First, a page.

“I own the night, the heat’s my receipt”

“Stayed in hell all my life, I need heaven’s visa / Know it’s right, but can’t change over night, like Ebenezer”

In Kings county where the Queen never faked a jack/  the mac-10, and a 9, and my Ace is strapped”

In case you missed it: Here are the two pieces of the interview I did with Ka this year on the making of Grief Pedigree (Part 1: Track-by-Track, Part 2: Additional words)

And here is the entire album in video form in one place, like the rhymes and production, all of the videos are directed by Ka himself.

Ka – Grief Pedigree (the complete video collection in long form)

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The art of creating a memorable EP is a difficult task, especially in an era where music is consumed and left by the wayside at such a breakneck pace.  For one, the brevity generally means that in order for it to be a truly successful product there can be absolutely no filler.  If an artist attempts to make the product too cohesive it can end up sounding like one long song, but if an artist tries to showcase his versatility it often ends up sounding like a mess.  Mr. Muthafuckin’ eXquire has dropped some high quality mixtapes over the last few years, which seemed to showcase an unprecedented potential to occupy a space somewhere between Kool Keith and Jay-Z, Gucci Mane, Ghostface, and El-P as eX has dropped allusions to Clockwork OrangeWeird Science, and Philip K. Dick novels right alongside references to Cari Zalloni frames and Maison Martin Margiela kicks over everything from pop/r&b instrumentals to spaced out Def Jux type beats and somehow manages to make his approach appealing to a fairly wide array of fans.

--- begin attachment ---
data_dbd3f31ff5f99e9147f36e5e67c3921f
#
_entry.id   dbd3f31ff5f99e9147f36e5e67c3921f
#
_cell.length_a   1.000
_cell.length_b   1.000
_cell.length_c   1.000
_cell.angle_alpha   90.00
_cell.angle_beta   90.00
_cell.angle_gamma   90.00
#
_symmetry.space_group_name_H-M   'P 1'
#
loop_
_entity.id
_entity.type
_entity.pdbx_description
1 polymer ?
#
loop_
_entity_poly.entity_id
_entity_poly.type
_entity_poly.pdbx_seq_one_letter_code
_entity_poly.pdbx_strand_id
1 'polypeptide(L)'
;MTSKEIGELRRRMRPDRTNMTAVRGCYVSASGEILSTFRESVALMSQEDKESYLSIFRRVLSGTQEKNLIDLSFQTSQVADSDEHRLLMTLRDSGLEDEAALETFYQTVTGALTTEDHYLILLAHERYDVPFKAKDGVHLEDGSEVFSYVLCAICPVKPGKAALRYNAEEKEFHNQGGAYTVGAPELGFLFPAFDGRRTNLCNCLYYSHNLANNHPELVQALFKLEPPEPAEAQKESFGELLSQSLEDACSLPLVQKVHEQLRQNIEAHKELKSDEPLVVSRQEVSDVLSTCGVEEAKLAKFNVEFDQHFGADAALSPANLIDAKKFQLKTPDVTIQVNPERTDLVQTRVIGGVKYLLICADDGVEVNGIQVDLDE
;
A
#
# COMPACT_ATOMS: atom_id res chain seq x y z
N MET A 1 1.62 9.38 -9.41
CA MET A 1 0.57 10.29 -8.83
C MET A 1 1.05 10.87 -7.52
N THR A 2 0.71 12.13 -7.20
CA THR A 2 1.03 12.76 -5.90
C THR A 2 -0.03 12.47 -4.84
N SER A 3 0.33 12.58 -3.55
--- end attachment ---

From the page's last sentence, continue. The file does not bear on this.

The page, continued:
Coming into the game on the heels of the most substantial drought of talented New York rappers in rap history, there are many who have, or will place, high expectations on eXquire merely out of a desire to see NY return to a place of prominence in the music industry.  Be that as it may, there is an ease with which eXquire navigates the rap world that is definitely unusual.  Few artists can pull off collaborations with trap rappers and nerd rappers, and seem perfectly at home with both camps.

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There have been thousands upon thousands of rappers over the course of rap’s thirty plus years to pick up the mic.  Very few rappers have ever spit their rhymes as effortlessly as Nacho Picasso.  That’s not to say rhymes just roll of his tongue with speed, in fact, he generally raps relatively slowly, enunciating every syllable, in what a kindergarten teacher might refer to as an “inside voice.”  The effortlessness comes from the lack of energy he puts into trying to emphasize his lines.  He’s like the anti-Onyx, sort of like Buck 65 if Buck 65 had a defined rap cadence and was a bad man influenced by history, mythology, 80’s and 90’s sitcoms, comic books, cartoons, drugs, guns, Seattle, loose women, and more drugs.